Paul explained this in 1 Corinthians 9:19-22: “Though I am free and belong to no one, I have made myself a slave to everyone, to win as many as possible. 20 To the Jews I became like a Jew, to win the Jews. To those under the law I became like one under the law (though I myself am not under the law), so as to win those under the law. 21 To those not having the law I became like one not having the law (though I am not free from God’s law but am under Christ’s law), so as to win those not having the law. 22 To the weak I became weak, to win the weak. I have become all things to all people so that by all possible means I might save some.”
If we want the best marriage—the one God wants for us–our marriage must be about serving God. And we do this by serving others.
God’s Word tells us how to do this by using another athletic illustration. He gives us this command in Hebrews 12:1-2: “Therefore, since we are surrounded by such a great cloud of witnesses, let us throw off everything that hinders and the sin that so easily entangles. And let us run with perseverance the race marked out for us, 2 fixing our eyes on Jesus, the pioneer and perfecter of faith. For the joy set before him he endured the cross, scorning its shame, and sat down at the right hand of the throne of God.”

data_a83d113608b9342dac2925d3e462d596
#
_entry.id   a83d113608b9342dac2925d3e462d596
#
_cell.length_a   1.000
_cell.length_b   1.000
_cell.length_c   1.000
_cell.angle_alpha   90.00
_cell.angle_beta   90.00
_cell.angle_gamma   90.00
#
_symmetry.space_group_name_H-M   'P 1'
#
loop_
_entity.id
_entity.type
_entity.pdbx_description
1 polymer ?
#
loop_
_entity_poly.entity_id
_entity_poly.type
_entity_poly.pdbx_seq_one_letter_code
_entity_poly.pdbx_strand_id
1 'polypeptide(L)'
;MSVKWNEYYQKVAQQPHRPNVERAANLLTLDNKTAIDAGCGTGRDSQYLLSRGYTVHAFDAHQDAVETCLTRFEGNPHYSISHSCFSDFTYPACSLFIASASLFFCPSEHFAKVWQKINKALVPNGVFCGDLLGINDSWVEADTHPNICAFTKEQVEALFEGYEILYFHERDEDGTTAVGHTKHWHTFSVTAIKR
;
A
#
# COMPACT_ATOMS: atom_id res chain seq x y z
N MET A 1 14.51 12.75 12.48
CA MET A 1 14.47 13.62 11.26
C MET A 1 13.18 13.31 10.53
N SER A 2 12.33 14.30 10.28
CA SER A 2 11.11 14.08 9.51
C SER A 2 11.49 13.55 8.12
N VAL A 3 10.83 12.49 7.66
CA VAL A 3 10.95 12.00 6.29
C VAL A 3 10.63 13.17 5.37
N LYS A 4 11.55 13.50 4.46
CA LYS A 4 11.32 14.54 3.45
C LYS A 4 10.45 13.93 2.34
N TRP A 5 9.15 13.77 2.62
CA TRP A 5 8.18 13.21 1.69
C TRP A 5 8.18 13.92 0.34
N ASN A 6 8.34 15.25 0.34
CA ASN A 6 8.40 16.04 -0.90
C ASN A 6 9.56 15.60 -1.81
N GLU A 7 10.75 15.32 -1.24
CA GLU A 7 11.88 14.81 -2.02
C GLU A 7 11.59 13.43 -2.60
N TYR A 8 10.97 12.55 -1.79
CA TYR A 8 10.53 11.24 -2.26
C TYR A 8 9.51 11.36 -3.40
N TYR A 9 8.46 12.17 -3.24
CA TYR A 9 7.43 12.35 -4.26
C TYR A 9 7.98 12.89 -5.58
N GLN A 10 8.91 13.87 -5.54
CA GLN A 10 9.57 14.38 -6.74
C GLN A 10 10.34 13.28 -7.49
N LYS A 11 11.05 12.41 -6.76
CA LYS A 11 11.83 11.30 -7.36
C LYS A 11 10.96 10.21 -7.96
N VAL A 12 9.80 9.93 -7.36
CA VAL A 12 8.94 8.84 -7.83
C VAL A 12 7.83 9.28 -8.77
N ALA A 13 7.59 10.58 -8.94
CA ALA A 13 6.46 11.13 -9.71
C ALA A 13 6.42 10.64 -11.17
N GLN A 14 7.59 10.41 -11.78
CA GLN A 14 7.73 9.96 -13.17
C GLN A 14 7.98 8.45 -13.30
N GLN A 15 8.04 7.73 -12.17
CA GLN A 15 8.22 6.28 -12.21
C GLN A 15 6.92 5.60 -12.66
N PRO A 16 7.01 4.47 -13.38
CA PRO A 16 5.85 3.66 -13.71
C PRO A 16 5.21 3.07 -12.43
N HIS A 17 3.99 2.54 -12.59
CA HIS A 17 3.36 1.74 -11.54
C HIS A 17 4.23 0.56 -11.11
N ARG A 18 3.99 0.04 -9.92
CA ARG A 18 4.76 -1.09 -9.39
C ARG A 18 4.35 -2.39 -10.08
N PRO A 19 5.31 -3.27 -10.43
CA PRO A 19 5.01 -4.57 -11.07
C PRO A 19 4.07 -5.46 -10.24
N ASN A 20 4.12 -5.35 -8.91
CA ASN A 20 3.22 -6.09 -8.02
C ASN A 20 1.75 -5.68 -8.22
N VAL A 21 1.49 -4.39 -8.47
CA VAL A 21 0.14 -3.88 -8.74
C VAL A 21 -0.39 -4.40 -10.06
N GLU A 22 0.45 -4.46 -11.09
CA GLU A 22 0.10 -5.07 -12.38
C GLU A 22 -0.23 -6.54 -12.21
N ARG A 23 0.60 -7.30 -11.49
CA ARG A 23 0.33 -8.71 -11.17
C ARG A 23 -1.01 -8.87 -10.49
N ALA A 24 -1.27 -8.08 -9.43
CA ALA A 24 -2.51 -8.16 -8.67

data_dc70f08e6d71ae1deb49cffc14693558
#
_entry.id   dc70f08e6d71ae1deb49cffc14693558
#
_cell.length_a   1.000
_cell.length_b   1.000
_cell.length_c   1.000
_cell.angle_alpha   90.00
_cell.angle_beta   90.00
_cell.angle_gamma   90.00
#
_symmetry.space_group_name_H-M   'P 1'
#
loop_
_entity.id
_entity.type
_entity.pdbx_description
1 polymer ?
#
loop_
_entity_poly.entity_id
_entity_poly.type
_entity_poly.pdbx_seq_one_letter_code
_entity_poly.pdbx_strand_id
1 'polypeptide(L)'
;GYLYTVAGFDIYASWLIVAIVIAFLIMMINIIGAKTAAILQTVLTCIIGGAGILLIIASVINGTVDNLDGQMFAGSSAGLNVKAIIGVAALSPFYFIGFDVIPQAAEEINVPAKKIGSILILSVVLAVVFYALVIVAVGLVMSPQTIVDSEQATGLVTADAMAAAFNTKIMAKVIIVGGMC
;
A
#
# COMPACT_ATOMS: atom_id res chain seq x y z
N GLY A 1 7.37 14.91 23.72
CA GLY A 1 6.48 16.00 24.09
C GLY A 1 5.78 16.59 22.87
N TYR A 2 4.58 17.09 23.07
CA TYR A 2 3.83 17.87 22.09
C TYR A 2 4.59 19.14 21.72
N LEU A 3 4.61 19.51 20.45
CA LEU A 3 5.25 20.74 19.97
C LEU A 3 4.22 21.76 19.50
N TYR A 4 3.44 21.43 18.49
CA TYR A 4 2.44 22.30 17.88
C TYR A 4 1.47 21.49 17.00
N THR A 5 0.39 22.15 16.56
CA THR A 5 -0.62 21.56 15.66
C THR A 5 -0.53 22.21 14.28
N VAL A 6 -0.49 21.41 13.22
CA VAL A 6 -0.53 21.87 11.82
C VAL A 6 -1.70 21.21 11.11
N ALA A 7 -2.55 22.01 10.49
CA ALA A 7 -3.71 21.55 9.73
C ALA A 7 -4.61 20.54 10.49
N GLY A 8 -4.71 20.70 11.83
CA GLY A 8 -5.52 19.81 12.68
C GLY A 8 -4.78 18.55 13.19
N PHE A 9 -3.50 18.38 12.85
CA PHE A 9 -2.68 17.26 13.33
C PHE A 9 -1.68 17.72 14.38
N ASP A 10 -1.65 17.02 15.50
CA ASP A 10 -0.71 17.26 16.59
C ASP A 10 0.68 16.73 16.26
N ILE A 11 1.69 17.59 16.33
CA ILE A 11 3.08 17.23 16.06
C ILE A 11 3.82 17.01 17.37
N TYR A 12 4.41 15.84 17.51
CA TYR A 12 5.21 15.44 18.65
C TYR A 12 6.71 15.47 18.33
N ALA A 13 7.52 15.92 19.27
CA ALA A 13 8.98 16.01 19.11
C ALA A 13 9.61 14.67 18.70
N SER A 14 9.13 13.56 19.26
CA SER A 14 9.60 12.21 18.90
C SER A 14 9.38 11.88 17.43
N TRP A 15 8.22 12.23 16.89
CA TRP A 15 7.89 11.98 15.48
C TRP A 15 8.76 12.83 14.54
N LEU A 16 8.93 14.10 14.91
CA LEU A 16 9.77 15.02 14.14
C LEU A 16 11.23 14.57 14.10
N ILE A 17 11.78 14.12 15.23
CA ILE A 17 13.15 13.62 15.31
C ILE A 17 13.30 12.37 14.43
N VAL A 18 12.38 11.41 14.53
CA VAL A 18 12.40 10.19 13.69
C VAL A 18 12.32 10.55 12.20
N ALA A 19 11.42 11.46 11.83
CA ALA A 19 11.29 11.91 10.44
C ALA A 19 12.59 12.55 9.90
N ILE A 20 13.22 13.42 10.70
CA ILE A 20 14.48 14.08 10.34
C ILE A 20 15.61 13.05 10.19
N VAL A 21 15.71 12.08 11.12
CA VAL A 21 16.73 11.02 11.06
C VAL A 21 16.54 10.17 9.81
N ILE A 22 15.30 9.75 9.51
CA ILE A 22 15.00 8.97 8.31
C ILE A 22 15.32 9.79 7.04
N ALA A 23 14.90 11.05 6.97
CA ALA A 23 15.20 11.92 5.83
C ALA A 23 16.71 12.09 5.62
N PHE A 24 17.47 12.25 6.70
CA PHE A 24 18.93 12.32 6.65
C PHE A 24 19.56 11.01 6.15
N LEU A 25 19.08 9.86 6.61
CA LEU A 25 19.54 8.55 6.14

2 – Train yourselves by studying and applying God’s Word.
Paul’s second important key to a winning marriage is found in 1 Corinthians 9:25: “Everyone who competes in the games goes into strict training.”
The best marriage requires some strict training as individuals and as a couple. This training includes the study of God’s Word.
Paul wrote to his protégé Timothy what he must do to prepare to serve others: “Do your best to present yourself to God as one approved, a worker who does not need to be ashamed and who correctly handles the word of truth” (1 Timothy 2:15).